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Build Your Renegade Career! A Review of “Career Renegade” by Jonathan Fields

Build Your Renegade Career! A Review of “Career Renegade” by Jonathan Fields

Build Your Rengade Career

    Jonathan Fields is an extraordinary sort. A corporate lawyer by training, a severe illness – Jonathan says his body “rejected his career” – led him to quit law and follow a path of his own making.

    After a stint as a personal trainer followed by the founding and eventual sale of a successful training business, Jonathan found his true passion in yoga and opened Sonic Yoga, one of the most successful yoga studios in the country, with an also quite successful line of instructional DVDs. Not content to realize just one dream, he started advising first friends and later clients on marketing and PR, eventually launching his own marketing and copywriting business.

    Still not content, he decided to share some of the lessons he’d learned in blazing his own trail, starting his blog Awake @ the Wheel and eventually writing his new book, out this week: Career Renegade: How to Make a Great Living Doing What You Love.

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    What’s a Career Renegade?

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      A career renegade is someone who takes charge of his or her career and makes it work to fulfill their own passions. That may mean starting your own business, as Jonathan has done several times – but it doesn’t have to mean that. It could mean switching careers and going to work for a different company, or it could mean reshaping your attitude towards the job you already have – whatever it takes to transform your work life into a meaningful career – one that won’t eat you up from the inside out.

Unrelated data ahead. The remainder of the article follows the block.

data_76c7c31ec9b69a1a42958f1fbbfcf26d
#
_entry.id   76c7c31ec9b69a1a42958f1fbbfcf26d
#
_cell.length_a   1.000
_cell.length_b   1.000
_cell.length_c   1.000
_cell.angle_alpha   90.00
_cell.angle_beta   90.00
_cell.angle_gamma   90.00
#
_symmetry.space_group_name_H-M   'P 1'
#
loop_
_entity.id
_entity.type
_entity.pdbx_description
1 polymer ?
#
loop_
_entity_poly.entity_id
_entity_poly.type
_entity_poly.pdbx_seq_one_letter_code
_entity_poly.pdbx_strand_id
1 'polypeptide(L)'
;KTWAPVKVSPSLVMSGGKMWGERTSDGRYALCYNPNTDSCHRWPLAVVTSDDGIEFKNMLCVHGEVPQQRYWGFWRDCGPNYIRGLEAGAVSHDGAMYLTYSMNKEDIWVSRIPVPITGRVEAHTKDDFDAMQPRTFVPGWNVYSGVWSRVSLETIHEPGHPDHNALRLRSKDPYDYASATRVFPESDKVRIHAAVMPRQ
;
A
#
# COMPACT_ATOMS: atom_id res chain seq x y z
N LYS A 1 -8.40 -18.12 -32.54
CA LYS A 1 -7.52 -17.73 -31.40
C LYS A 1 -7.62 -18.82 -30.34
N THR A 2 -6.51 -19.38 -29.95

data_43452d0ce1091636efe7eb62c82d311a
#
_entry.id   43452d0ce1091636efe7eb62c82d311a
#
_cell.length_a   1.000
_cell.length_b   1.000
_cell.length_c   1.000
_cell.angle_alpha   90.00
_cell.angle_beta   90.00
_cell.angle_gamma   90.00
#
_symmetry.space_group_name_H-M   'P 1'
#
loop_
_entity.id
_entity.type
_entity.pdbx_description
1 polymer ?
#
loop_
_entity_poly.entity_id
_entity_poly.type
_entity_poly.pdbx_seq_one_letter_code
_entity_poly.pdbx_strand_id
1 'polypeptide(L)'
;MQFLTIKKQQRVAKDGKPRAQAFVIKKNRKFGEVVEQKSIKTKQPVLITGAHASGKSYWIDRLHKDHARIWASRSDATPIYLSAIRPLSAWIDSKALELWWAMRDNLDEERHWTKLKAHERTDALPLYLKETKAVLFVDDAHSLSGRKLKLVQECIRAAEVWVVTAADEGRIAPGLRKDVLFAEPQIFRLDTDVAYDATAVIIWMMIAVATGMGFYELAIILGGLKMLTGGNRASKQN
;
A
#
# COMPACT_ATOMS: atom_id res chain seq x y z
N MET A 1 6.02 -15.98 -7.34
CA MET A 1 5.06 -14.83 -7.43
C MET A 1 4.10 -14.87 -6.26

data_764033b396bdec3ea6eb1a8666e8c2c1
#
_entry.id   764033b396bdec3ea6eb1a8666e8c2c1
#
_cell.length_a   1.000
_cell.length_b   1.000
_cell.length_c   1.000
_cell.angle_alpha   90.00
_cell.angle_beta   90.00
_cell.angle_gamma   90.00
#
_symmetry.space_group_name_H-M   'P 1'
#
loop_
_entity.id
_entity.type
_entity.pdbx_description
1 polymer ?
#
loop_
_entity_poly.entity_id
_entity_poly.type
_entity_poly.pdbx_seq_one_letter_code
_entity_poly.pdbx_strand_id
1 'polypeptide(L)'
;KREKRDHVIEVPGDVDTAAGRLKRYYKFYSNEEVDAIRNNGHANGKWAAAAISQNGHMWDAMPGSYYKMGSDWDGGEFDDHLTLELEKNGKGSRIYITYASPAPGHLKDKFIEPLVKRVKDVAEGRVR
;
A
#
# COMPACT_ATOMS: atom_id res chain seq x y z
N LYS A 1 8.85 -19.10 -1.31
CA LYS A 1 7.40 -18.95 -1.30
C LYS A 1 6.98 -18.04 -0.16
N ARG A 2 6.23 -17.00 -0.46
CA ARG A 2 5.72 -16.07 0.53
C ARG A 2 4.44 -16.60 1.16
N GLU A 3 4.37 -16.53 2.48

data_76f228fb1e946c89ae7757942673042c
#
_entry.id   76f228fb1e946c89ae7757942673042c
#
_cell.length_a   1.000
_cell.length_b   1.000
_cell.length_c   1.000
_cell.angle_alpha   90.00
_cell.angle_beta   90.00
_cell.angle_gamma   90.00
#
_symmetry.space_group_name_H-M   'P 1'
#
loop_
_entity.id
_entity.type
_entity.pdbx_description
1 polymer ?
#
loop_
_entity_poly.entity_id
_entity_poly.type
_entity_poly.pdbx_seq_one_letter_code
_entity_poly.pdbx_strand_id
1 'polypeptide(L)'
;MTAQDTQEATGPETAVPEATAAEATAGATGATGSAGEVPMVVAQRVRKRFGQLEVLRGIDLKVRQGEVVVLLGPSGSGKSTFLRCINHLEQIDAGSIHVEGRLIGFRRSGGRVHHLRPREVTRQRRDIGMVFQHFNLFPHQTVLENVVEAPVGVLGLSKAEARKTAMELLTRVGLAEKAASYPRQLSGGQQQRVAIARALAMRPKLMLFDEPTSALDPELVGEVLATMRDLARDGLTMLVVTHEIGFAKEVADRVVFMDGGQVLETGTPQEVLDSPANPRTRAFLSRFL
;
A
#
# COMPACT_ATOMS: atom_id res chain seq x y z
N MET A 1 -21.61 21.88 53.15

Finding Your Passion

      Being a career renegade is all about the passion. If you’re not passionate about your work, even if its work other people would kill for, you’ll eventually start resenting it.

      The problem is, a lot of passions don’t seem to offer any reasonable ability to make a living. That’s where Career Renegade comes in – in a nutshell, the book advises you to stop looking for the reasonable opportunities and start making unreasonable ones.

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      Consider Liv Hansen. Liv is a formally-trained artist whose career seem to be following the same path thousands of other newly-minted BFA graduates have followed – out of college, into unemployment and desperation and, finally, a McJob with no hope for advancement. Meanwhile, the artistic drive withers on the vine, frustrated for lack of money for materials, time not spent job-hunting, and calmness for reflection.

      At the end of her rope, Liv took a job in her parents’ bakery. Soon, she realized that the cupcakes she was decorating could be her canvasses, and icing and melted chocolate her paint. Customers lined up just to look – and ultimately buy – her creations, to the point where her family was able to drastically enlarge their business and Liv was able to assume the role of artistic director and cupcake visionary.